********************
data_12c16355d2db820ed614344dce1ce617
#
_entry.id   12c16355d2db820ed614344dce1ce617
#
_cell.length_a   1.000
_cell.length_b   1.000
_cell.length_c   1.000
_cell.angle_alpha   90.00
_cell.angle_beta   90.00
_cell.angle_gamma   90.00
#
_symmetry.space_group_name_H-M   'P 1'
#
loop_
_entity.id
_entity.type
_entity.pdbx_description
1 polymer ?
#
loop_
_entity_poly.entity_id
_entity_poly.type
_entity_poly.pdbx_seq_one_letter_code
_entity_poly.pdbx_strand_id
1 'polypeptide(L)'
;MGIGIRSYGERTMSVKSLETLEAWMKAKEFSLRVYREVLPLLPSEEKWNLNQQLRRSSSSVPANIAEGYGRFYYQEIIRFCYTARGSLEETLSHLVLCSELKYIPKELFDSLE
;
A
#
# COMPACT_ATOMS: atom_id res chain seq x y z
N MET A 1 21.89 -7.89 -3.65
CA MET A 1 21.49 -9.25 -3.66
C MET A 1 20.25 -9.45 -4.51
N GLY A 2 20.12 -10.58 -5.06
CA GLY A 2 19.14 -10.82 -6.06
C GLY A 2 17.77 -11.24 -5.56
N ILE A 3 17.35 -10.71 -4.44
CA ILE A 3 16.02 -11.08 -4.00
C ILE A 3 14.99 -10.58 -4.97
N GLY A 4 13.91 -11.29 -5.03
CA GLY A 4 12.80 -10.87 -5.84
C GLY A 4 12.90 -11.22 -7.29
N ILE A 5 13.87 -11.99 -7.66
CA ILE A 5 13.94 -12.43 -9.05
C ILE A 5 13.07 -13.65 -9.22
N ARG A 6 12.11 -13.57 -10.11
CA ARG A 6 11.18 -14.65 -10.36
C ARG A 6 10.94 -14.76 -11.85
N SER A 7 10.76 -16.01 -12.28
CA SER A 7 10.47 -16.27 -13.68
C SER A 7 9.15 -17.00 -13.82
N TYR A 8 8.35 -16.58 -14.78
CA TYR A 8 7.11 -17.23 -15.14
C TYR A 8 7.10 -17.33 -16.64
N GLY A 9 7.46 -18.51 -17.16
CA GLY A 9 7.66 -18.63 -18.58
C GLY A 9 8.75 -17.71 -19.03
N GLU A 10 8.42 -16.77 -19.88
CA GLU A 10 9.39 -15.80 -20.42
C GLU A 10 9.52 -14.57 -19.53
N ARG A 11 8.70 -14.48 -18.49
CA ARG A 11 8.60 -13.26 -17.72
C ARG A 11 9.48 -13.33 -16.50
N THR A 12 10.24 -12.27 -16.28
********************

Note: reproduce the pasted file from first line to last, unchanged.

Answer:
data_12c16355d2db820ed614344dce1ce617
#
_entry.id   12c16355d2db820ed614344dce1ce617
#
_cell.length_a   1.000
_cell.length_b   1.000
_cell.length_c   1.000
_cell.angle_alpha   90.00
_cell.angle_beta   90.00
_cell.angle_gamma   90.00
#
_symmetry.space_group_name_H-M   'P 1'
#
loop_
_entity.id
_entity.type
_entity.pdbx_description
1 polymer ?
#
loop_
_entity_poly.entity_id
_entity_poly.type
_entity_poly.pdbx_seq_one_letter_code
_entity_poly.pdbx_strand_id
1 'polypeptide(L)'
;MGIGIRSYGERTMSVKSLETLEAWMKAKEFSLRVYREVLPLLPSEEKWNLNQQLRRSSSSVPANIAEGYGRFYYQEIIRFCYTARGSLEETLSHLVLCSELKYIPKELFDSLE
;
A
#
# COMPACT_ATOMS: atom_id res chain seq x y z
N MET A 1 21.89 -7.89 -3.65
CA MET A 1 21.49 -9.25 -3.66
C MET A 1 20.25 -9.45 -4.51
N GLY A 2 20.12 -10.58 -5.06
CA GLY A 2 19.14 -10.82 -6.06
C GLY A 2 17.77 -11.24 -5.56
N ILE A 3 17.35 -10.71 -4.44
CA ILE A 3 16.02 -11.08 -4.00
C ILE A 3 14.99 -10.58 -4.97
N GLY A 4 13.91 -11.29 -5.03
CA GLY A 4 12.80 -10.87 -5.84
C GLY A 4 12.90 -11.22 -7.29
N ILE A 5 13.87 -11.99 -7.66
CA ILE A 5 13.94 -12.43 -9.05
C ILE A 5 13.07 -13.65 -9.22
N ARG A 6 12.11 -13.57 -10.11
CA ARG A 6 11.18 -14.65 -10.36
C ARG A 6 10.94 -14.76 -11.85
N SER A 7 10.76 -16.01 -12.28
CA SER A 7 10.47 -16.27 -13.68
C SER A 7 9.15 -17.00 -13.82
N TYR A 8 8.35 -16.58 -14.78
CA TYR A 8 7.11 -17.23 -15.14
C TYR A 8 7.10 -17.33 -16.64
N GLY A 9 7.46 -18.51 -17.16
CA GLY A 9 7.66 -18.63 -18.58
C GLY A 9 8.75 -17.71 -19.03
N GLU A 10 8.42 -16.77 -19.88
CA GLU A 10 9.39 -15.80 -20.42
C GLU A 10 9.52 -14.57 -19.53
N ARG A 11 8.70 -14.48 -18.49
CA ARG A 11 8.60 -13.26 -17.72
C ARG A 11 9.48 -13.33 -16.50
N THR A 12 10.24 -12.27 -16.28